What is Tact and Why Does it Matter?
The Benefits of Being a Tactful Leader
No Tact Makes Your Team Unhappy
Honest and Tactful Leader Vs Rude and Uncaring Leader
A big part of being tactful is about keeping pointless negativity out of the conversation. Being honest when giving feedback should always go hand in hand with being kind, and so choosing your words carefully is important. In fact, the way feedback is given is almost more important than the feedback itself.
There are a few easy things that can be done to make sure the situation stays neutral, starting with keeping the number of negative words to a minimum. For example, saying “It seems the timeline for this project wasn’t something that worked with your current workload. Let’s talk about how we can fix this for next time” instead of “This project was late and that’s not acceptable”. The key point is the same, but the first option makes sure no one feels hurt.
Not Just About Office Life
Tact also comes down to understanding that people’s work-life doesn’t exist in a bubble. Much of what goes on in someone’s personal life will affect their office life as well. Being empathetic towards them and remembering that it’s not always easy to leave your personal life at the office door will do wonders to help maintain tact during conversations. Employees will be more likely to be open to feedback if they feel like their boss understands they’re more than a simple cog in a machine.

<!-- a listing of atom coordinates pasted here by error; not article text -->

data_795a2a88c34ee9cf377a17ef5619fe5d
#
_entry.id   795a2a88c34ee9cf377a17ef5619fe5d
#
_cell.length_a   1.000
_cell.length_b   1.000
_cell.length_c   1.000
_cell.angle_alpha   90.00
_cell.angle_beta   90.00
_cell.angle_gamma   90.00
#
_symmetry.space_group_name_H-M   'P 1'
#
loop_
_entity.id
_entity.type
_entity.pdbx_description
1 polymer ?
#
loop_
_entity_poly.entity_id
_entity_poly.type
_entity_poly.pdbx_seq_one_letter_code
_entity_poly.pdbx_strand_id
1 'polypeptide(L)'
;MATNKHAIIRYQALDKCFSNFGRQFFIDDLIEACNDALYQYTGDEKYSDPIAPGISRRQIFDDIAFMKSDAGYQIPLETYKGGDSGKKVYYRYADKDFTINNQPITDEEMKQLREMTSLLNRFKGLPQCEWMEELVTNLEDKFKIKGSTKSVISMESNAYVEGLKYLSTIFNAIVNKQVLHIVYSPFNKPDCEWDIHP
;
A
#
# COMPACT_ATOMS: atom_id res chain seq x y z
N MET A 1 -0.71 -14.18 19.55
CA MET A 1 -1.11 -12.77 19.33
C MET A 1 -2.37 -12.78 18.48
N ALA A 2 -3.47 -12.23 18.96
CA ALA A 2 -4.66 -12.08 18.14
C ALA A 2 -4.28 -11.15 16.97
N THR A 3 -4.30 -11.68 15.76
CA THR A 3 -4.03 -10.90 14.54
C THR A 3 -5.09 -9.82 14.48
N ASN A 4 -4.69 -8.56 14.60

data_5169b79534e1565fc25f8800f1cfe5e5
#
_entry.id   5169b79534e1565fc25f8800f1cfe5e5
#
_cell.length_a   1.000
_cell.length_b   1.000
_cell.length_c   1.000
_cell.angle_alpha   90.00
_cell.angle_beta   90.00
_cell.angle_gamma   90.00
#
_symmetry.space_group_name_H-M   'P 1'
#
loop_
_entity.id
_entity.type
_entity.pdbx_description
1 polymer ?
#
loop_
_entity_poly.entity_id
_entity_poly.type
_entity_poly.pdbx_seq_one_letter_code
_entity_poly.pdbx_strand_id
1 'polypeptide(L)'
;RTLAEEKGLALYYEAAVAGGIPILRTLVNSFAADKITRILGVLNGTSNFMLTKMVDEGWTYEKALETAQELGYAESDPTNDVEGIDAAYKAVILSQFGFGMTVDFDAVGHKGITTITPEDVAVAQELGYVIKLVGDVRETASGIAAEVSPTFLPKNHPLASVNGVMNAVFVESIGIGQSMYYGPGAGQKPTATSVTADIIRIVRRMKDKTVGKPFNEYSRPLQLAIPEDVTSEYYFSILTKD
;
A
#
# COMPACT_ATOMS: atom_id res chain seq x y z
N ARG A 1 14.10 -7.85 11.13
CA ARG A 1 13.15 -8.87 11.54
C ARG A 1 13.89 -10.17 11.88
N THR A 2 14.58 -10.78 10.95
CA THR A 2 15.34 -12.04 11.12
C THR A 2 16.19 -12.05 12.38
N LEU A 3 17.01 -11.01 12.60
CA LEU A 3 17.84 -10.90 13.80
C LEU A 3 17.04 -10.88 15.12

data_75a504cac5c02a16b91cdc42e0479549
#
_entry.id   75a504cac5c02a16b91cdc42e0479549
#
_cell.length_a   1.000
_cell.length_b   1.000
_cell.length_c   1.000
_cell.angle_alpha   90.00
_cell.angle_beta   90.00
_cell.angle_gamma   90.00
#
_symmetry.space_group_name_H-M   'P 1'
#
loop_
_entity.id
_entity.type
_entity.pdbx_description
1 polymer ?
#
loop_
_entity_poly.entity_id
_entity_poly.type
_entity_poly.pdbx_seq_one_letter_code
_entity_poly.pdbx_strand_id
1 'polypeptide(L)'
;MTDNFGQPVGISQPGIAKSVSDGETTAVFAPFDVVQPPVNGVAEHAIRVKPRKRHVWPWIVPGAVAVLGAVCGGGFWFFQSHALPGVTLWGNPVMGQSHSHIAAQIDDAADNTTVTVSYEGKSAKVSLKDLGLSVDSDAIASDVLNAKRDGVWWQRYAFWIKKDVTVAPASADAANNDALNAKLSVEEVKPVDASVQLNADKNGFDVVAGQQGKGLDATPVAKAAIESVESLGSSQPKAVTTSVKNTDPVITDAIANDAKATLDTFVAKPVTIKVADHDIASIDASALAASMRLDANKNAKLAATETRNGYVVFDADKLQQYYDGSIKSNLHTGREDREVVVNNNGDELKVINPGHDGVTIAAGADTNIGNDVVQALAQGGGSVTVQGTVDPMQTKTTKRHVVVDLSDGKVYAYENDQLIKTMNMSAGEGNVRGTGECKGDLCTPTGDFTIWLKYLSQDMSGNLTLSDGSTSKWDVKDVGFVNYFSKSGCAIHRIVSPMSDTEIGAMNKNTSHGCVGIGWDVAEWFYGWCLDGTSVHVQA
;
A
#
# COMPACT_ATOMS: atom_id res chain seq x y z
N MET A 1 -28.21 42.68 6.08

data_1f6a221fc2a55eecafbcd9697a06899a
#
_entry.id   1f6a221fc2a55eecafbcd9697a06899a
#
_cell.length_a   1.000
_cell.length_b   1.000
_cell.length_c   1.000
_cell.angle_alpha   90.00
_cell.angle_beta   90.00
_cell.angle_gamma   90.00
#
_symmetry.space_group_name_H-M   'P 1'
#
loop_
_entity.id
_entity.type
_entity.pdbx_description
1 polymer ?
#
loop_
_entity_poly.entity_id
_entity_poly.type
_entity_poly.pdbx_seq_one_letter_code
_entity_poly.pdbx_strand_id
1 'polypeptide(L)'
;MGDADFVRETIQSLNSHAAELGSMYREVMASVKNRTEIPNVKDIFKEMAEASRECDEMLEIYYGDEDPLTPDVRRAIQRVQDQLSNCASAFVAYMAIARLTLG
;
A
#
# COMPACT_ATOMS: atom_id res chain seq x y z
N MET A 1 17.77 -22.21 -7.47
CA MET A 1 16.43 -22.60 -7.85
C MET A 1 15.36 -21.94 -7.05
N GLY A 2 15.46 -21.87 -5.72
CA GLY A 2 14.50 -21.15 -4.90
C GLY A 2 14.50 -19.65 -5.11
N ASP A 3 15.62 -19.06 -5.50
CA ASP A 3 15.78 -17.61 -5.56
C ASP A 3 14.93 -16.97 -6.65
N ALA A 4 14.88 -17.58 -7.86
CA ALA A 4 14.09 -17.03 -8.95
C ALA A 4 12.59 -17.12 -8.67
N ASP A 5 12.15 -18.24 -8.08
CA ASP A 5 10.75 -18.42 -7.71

Is Tact as a Key Leadership Skill Enough?
So, How Can You be More Tactful? 4 Helpful Tips
- Listen more than you talk. Aim to speak less than 50% of the time during the conversation, and truly listen. Try not to think of what you’re going to say next and focus on what the person in front of you is communicating.
- Body language is key. Around 70%-93% of all communication is non-verbal, and developing tact requires lots of that. Maintain eye contact, and relax your body as you speak. Keep a gentle facial expression to encourage open communication. You want this to be a two-way street – not just you monologuing.
- Keep your cool. Letting your emotions overtake you is a big no-no. It’s very hard to communicate tactfully when your brain is busy being upset or frustrated. Take deep breaths and make sure you’re calm before you start talking. You want to make sure you think about what you want to say next in your head before you say it out loud. If you wouldn’t like someone speaking to you aggressively, why would anyone else?
- Pick your timing. Your employee just found out someone broke into their car during their lunch break. That’s probably not the best time to tell them they messed up on that report you’d asked them for. Part of being tactful is thinking about the other person’s emotions and changing your approach based on that. Wait for a more neutral moment to communicate what you need to say.
Getting People Right (GPR) is an educational website providing professionals from all types of businesses with practical education in entrepreneurial leadership. To keep evolving your leadership toolkit, additional GPR resources below will be useful:
- Traits that Will Help you Be a Relatable and Successful Business Leader
- A Foolproof Guide for Recognizing Changing Patronizing Behavior
- How to Prepare for Firing an Employee
- How to Spot the Leader in Any Meeting